A pressure drop is a reduction in air pressure within a compressed air system as the air moves from the compressor discharge to the point of use. This phenomenon occurs as compressed air travels through the distribution system, and can happen at any stage between the compressor outlet and the final compressed air application. A well-designed compressed air system should ideally keep the pressure loss below 10% of the compressor’s discharge pressure.

Pressure drops can cause a reduction in the operational efficiency of the production process, impacting energy usage, operation costs, and efficiency. Significant pressure drops can also adversely affect air compressor performance, leading to excessive energy consumption. Considering that compressed air is an essential and expensive utility for all industries, preventing pressure drops is critical to avoid unwanted increases in energy and operational cost.

Why is my Compressed Air System Losing Pressure?

To ensure a consistent pressure level in a compressed air system, a seamless closed loop or connected hose is essential for the pressurised air to flow smoothly. Any changes to this system, such as loose parts, obstructions, or rough internal surfaces, can disrupt the airflow. These disruptions, leading to fluctuations in compressed air pressure, can be categorised into two primary issues — air distribution issues and air quality component problems.

Common causes of compressed air pressure drops include:

  • Compressed Air Leaks: Air leaks lead to low air pressure, which may disrupt operations and increase operating expenses. These leaks can arise from the piping system and all of the connections. Leaks can lead to a system’s pressure drop, affecting the performance of tools and equipment powered by compressed air. This can result in reduced productivity and potentially compromise product quality.
  • Oil contamination: Oil contamination in compressed air lines can lead to damaged seals, with cracks or swelling as expected consequences. The presence of oil is particularly harmful to plastic components, often resulting in their splitting.
  • Lack of employee training: Educate your staff about the importance of leak detection in a compressed air system and how to report it. This will encourage a culture of energy efficiency and conservation.
  • Repair needs: Broken parts, such as intake filters, fans, manifolds, and on/off switches, often lead to pressure drops in air compressors.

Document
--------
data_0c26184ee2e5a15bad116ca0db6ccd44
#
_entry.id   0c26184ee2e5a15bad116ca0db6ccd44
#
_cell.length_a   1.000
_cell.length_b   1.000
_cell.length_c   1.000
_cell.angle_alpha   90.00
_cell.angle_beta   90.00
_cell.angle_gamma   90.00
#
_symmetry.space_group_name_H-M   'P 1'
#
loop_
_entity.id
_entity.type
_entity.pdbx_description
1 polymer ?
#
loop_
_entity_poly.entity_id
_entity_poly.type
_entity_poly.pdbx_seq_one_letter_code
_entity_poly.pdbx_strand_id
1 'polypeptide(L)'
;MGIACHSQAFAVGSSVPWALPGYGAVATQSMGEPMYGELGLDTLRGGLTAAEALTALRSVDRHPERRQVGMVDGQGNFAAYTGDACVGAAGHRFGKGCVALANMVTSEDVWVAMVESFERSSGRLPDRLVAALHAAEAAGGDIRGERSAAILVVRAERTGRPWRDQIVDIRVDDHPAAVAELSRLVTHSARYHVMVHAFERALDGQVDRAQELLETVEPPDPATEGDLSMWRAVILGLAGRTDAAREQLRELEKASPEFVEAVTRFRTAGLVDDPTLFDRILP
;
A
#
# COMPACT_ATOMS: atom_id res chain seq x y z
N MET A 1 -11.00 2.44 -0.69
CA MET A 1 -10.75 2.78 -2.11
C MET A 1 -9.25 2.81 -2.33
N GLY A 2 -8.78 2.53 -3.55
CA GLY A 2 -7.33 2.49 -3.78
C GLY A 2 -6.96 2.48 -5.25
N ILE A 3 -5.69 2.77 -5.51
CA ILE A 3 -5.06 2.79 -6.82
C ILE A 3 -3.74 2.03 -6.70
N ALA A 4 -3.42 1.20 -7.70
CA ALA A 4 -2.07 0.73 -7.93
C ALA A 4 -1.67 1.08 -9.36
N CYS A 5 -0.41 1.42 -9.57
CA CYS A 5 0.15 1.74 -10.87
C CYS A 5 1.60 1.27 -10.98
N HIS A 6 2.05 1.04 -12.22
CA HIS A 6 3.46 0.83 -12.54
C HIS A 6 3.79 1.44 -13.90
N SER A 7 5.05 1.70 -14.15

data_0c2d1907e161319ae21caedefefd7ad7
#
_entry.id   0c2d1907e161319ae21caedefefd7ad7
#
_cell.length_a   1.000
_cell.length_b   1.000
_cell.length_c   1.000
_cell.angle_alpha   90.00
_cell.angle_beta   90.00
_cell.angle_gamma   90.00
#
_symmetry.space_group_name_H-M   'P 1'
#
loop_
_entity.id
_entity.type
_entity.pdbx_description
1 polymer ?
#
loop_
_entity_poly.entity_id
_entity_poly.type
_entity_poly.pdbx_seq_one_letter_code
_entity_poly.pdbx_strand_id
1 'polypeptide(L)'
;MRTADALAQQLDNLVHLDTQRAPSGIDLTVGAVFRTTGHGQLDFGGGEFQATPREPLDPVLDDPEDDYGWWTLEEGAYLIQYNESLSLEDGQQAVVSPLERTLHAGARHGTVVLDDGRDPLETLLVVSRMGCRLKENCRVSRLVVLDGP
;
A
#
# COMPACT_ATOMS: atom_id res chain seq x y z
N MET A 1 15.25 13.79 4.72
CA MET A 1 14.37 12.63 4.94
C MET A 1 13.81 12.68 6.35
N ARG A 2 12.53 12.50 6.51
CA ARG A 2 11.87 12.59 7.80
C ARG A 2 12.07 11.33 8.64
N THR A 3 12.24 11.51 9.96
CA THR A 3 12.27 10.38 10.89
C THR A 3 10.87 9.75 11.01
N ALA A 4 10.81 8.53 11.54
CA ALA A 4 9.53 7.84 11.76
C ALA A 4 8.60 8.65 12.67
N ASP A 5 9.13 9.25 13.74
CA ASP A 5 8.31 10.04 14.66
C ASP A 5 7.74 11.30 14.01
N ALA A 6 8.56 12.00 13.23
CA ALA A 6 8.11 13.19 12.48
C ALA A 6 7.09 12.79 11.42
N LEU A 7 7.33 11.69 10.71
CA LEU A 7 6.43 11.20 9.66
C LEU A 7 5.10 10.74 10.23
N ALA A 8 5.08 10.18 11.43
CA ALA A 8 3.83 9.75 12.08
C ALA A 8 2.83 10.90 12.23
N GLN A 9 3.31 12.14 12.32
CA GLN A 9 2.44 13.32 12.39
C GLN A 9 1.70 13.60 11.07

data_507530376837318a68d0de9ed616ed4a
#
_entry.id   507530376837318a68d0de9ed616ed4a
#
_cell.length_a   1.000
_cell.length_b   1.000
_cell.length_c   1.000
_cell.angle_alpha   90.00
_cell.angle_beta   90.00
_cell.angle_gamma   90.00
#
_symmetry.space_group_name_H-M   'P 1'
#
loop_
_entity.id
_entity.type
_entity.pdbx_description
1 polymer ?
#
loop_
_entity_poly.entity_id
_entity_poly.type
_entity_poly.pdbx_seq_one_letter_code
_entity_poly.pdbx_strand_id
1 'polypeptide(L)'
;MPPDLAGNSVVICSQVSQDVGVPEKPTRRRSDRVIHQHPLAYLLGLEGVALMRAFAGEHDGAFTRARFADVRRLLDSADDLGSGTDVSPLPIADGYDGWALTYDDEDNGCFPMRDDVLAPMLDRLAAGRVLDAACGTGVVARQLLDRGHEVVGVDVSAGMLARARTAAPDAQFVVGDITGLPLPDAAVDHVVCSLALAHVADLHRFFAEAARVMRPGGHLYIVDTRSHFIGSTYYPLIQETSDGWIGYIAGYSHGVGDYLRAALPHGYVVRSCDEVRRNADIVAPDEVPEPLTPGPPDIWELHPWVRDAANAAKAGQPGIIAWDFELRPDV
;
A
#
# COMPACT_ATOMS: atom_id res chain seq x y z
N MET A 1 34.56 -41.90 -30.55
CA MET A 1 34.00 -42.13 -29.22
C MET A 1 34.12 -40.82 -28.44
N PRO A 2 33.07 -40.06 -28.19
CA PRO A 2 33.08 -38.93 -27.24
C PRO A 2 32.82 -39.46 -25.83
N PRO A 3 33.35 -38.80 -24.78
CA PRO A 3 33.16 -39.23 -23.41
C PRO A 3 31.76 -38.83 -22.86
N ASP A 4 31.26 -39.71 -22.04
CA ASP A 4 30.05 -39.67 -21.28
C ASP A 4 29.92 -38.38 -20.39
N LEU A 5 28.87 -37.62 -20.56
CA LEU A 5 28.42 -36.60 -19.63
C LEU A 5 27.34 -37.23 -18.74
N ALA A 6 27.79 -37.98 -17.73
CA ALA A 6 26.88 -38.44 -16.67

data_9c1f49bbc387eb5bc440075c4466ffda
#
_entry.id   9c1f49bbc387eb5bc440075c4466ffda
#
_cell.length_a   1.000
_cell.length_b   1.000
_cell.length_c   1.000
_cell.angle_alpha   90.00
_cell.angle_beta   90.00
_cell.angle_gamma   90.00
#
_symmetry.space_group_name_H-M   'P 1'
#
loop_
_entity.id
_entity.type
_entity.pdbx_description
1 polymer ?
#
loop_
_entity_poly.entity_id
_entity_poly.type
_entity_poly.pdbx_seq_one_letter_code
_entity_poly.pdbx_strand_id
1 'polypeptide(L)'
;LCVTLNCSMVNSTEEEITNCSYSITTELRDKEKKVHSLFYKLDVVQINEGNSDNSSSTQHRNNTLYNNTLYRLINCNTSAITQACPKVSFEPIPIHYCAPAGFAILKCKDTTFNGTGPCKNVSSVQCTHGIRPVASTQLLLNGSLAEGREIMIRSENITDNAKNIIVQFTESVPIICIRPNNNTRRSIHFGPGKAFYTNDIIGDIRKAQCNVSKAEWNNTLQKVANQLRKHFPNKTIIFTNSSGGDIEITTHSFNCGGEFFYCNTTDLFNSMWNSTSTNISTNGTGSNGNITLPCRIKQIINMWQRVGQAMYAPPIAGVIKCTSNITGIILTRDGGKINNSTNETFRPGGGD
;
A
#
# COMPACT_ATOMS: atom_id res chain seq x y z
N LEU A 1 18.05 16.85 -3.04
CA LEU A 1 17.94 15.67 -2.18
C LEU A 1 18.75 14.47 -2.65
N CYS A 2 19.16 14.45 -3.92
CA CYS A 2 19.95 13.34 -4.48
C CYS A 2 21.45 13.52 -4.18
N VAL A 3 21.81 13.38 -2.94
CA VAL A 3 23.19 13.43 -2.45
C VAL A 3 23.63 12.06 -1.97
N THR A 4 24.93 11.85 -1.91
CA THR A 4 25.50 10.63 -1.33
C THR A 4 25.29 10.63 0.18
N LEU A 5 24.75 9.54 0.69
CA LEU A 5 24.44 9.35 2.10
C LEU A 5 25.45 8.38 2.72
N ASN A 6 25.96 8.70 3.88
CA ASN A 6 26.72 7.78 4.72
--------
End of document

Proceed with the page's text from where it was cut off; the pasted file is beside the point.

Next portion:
• Flow issues: Flow issues in compressed air systems can be caused by various factors, such as incorrect hose connectors, low gauges, and plugged intake filters. These issues disrupt the pressure flow, leading to inefficiencies and reduced performance.

How to Minimise Pressure Drops in Compressed Air Systems?

A holistic approach to system design and ongoing system maintenance is essential to minimise compressed air pressure drops. Aftercoolers, moisture separators, dryers, and other air treatment components should be incorporated into the compressed air system design to ensure the lowest pressure drop and maximum operating efficiency. The prescribed best maintenance practices should be followed and recorded after installation to ensure minimal pressure drops.

Additionally, compressed air users can also look at the following strategies to minimise pressure drops:

  • Redesign your compressed air system: Design the distribution system properly. Try modifying your system design to eliminate any intermediary components.
  • Problems with the distribution components: Inspect your hoses and tubing for airflow challenges like kinks, folds, or holes that can lead to pressure reductions. Replace the parts if you detect any defects.
  • Maintain the compressed air filters: To reduce moisture impacts, such as pipe corrosion, maintain air filters and dryers. Regularly clean your air filters and replace them if they are blocked or dirty.
  • Replace faulty parts: Regularly inspect your dryers, separators, and aftercooler to ensure they operate well. Replace these parts when they break down or fail to work efficiently.
  • Minimise air travel distance: Pressure drops can occur when air travels across extensive distances. Reduce the distance that the compressed air must travel through the distribution system. Keep the number of hoses and connectors in the distribution system to the least required numbers and avoid unnecessary usage of components that increase the air travel distance.
  • Reset air compressor pressure regulators: Change the settings on your air compressor pressure regulators to avoid any energy loss. Replace the regulator with a new model if pressure loss continues.
  • Leak Management Program: Consider implementing a comprehensive leak management program that includes regular audits, leak tracking, and performance measurements to continuously improve compressed air pressure system efficiency.